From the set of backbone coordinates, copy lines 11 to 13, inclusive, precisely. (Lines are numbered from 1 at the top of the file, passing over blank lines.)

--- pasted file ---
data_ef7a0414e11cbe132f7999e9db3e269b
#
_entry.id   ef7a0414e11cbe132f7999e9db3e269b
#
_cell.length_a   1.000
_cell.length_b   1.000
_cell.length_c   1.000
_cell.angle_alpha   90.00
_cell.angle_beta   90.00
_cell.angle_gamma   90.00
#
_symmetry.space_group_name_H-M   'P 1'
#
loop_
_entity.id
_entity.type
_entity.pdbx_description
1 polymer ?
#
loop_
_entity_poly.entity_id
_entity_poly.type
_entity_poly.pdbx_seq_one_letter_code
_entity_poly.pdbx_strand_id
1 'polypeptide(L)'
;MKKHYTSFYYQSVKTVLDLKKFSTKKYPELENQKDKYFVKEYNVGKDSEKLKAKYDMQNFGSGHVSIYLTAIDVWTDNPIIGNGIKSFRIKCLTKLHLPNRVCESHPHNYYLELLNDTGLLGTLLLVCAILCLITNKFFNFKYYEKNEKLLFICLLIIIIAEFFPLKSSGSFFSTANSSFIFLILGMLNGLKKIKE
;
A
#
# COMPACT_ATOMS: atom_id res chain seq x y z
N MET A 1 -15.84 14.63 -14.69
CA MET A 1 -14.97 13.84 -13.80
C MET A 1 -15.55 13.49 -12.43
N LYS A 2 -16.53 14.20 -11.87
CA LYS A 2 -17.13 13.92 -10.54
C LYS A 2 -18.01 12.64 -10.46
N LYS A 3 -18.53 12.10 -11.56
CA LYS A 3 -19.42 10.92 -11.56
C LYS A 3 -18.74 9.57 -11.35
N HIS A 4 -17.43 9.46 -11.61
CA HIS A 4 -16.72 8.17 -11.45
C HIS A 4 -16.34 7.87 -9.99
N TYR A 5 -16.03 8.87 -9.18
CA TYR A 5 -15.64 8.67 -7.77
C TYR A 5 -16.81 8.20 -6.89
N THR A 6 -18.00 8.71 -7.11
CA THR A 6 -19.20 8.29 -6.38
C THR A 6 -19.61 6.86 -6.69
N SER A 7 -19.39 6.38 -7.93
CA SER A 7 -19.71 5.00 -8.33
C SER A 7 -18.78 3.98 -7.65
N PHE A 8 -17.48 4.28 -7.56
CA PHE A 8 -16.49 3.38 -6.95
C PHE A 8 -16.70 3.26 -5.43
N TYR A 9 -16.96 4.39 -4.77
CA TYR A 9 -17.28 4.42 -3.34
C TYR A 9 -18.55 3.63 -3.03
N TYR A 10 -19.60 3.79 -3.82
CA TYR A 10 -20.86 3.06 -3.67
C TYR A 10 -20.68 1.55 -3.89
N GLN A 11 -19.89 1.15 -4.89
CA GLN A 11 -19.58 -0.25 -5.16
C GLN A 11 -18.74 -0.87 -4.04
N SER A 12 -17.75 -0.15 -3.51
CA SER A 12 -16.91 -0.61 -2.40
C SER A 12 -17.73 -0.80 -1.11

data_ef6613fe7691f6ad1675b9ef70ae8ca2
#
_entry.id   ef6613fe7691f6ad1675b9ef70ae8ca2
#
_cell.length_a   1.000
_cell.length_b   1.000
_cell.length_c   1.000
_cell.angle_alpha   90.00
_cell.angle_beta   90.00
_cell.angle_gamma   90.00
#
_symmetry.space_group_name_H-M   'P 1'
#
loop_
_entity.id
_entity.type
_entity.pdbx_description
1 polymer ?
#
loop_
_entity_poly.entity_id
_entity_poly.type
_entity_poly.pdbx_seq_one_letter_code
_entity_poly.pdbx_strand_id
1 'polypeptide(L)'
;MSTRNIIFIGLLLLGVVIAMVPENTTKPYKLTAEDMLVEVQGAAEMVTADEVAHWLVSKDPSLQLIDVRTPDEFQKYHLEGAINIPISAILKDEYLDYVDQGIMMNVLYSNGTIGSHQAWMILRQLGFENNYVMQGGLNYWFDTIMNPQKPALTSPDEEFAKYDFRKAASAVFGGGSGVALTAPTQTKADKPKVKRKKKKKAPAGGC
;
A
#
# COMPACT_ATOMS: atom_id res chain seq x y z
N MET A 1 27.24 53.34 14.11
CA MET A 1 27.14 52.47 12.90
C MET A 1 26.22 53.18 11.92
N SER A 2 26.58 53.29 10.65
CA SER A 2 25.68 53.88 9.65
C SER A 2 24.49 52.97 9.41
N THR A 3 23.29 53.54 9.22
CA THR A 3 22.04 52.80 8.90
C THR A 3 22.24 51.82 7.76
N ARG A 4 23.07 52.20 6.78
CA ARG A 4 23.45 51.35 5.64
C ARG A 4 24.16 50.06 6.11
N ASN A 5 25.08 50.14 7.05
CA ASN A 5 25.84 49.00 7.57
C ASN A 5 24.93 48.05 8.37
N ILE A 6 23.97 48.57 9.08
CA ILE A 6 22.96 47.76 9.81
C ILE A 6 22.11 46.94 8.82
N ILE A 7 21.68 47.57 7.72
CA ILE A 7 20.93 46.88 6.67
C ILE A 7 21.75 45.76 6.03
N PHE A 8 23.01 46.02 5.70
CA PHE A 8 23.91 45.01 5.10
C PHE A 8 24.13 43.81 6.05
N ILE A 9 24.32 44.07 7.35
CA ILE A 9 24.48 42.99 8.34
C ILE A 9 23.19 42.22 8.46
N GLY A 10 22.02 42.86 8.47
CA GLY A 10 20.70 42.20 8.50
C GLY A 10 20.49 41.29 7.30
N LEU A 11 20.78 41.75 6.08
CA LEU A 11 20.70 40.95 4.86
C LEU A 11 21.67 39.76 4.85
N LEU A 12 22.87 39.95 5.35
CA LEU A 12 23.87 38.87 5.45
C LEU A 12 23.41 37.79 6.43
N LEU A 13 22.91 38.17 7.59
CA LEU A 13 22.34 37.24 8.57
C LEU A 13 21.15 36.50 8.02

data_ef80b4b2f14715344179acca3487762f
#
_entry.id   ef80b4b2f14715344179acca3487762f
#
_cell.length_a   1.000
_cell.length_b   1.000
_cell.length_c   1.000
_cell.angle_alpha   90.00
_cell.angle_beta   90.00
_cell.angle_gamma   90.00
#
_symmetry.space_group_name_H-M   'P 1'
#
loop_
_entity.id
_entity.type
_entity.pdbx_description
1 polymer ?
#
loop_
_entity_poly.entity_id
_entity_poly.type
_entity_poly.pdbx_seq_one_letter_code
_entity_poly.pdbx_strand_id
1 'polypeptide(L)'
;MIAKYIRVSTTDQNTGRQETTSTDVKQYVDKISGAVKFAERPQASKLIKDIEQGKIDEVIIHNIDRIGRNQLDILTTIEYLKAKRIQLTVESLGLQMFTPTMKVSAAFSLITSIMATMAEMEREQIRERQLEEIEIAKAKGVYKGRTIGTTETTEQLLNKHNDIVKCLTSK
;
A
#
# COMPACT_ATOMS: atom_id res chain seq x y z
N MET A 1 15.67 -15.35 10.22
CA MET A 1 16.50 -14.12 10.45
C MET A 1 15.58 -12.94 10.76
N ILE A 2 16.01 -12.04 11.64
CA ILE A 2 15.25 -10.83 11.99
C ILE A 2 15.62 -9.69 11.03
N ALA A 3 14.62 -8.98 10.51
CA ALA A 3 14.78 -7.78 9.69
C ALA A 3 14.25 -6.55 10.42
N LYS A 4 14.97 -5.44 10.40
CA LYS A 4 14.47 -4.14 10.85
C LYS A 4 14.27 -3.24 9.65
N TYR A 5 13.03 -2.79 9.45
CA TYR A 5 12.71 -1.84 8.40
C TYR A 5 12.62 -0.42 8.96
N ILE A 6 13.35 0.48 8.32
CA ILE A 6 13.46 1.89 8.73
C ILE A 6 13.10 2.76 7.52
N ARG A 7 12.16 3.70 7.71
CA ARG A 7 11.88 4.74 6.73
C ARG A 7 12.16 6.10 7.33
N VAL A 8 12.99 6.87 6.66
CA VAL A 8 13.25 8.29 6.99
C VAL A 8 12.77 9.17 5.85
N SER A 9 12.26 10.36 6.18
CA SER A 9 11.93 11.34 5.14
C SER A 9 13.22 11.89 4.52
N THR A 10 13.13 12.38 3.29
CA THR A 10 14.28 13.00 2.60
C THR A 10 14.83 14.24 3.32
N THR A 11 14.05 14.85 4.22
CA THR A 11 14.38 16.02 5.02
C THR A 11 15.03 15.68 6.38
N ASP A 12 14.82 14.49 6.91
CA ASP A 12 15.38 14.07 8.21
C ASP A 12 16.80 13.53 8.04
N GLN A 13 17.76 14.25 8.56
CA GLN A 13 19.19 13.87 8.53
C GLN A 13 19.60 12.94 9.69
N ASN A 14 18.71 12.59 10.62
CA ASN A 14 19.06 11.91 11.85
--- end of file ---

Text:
#
_symmetry.space_group_name_H-M   'P 1'
#